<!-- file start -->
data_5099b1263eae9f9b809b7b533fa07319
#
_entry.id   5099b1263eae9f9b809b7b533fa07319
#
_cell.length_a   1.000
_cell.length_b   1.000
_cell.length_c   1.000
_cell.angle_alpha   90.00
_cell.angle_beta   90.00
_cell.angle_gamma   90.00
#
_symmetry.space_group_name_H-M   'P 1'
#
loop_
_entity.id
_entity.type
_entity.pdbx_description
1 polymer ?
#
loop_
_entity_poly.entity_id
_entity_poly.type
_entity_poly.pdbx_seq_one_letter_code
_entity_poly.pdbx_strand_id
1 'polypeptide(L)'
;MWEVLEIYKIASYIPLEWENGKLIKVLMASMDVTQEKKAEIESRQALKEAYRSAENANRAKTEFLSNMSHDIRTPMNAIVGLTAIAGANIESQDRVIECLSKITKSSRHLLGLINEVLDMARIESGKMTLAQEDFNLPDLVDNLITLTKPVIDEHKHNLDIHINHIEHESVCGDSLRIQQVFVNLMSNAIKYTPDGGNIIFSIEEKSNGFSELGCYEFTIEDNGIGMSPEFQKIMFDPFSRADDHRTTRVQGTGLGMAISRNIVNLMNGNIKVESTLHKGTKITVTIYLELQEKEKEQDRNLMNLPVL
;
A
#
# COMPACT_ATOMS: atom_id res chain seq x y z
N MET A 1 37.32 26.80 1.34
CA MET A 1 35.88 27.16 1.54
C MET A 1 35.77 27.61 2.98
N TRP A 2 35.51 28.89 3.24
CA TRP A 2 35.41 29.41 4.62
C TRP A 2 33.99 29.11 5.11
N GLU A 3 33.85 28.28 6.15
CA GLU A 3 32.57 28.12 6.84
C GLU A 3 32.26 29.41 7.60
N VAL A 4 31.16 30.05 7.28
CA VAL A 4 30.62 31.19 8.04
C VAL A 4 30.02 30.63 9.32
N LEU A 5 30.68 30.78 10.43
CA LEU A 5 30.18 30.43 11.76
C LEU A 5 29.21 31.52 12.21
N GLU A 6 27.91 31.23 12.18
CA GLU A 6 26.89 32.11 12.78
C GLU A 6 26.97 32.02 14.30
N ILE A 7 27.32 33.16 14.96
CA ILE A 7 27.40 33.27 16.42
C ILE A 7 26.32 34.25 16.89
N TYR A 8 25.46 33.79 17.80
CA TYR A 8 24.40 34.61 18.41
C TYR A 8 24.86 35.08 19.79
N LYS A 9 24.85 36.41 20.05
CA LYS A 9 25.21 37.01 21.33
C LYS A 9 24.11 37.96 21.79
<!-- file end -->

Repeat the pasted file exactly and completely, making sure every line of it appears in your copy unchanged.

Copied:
data_5099b1263eae9f9b809b7b533fa07319
#
_entry.id   5099b1263eae9f9b809b7b533fa07319
#
_cell.length_a   1.000
_cell.length_b   1.000
_cell.length_c   1.000
_cell.angle_alpha   90.00
_cell.angle_beta   90.00
_cell.angle_gamma   90.00
#
_symmetry.space_group_name_H-M   'P 1'
#
loop_
_entity.id
_entity.type
_entity.pdbx_description
1 polymer ?
#
loop_
_entity_poly.entity_id
_entity_poly.type
_entity_poly.pdbx_seq_one_letter_code
_entity_poly.pdbx_strand_id
1 'polypeptide(L)'
;MWEVLEIYKIASYIPLEWENGKLIKVLMASMDVTQEKKAEIESRQALKEAYRSAENANRAKTEFLSNMSHDIRTPMNAIVGLTAIAGANIESQDRVIECLSKITKSSRHLLGLINEVLDMARIESGKMTLAQEDFNLPDLVDNLITLTKPVIDEHKHNLDIHINHIEHESVCGDSLRIQQVFVNLMSNAIKYTPDGGNIIFSIEEKSNGFSELGCYEFTIEDNGIGMSPEFQKIMFDPFSRADDHRTTRVQGTGLGMAISRNIVNLMNGNIKVESTLHKGTKITVTIYLELQEKEKEQDRNLMNLPVL
;
A
#
# COMPACT_ATOMS: atom_id res chain seq x y z
N MET A 1 37.32 26.80 1.34
CA MET A 1 35.88 27.16 1.54
C MET A 1 35.77 27.61 2.98
N TRP A 2 35.51 28.89 3.24
CA TRP A 2 35.41 29.41 4.62
C TRP A 2 33.99 29.11 5.11
N GLU A 3 33.85 28.28 6.15
CA GLU A 3 32.57 28.12 6.84
C GLU A 3 32.26 29.41 7.60
N VAL A 4 31.16 30.05 7.28
CA VAL A 4 30.62 31.19 8.04
C VAL A 4 30.02 30.63 9.32
N LEU A 5 30.68 30.78 10.43
CA LEU A 5 30.18 30.43 11.76
C LEU A 5 29.21 31.52 12.21
N GLU A 6 27.91 31.23 12.18
CA GLU A 6 26.89 32.11 12.78
C GLU A 6 26.97 32.02 14.30
N ILE A 7 27.32 33.16 14.96
CA ILE A 7 27.40 33.27 16.42
C ILE A 7 26.32 34.25 16.89
N TYR A 8 25.46 33.79 17.80
CA TYR A 8 24.40 34.61 18.41
C TYR A 8 24.86 35.08 19.79
N LYS A 9 24.85 36.41 20.05
CA LYS A 9 25.21 37.01 21.33
C LYS A 9 24.11 37.96 21.79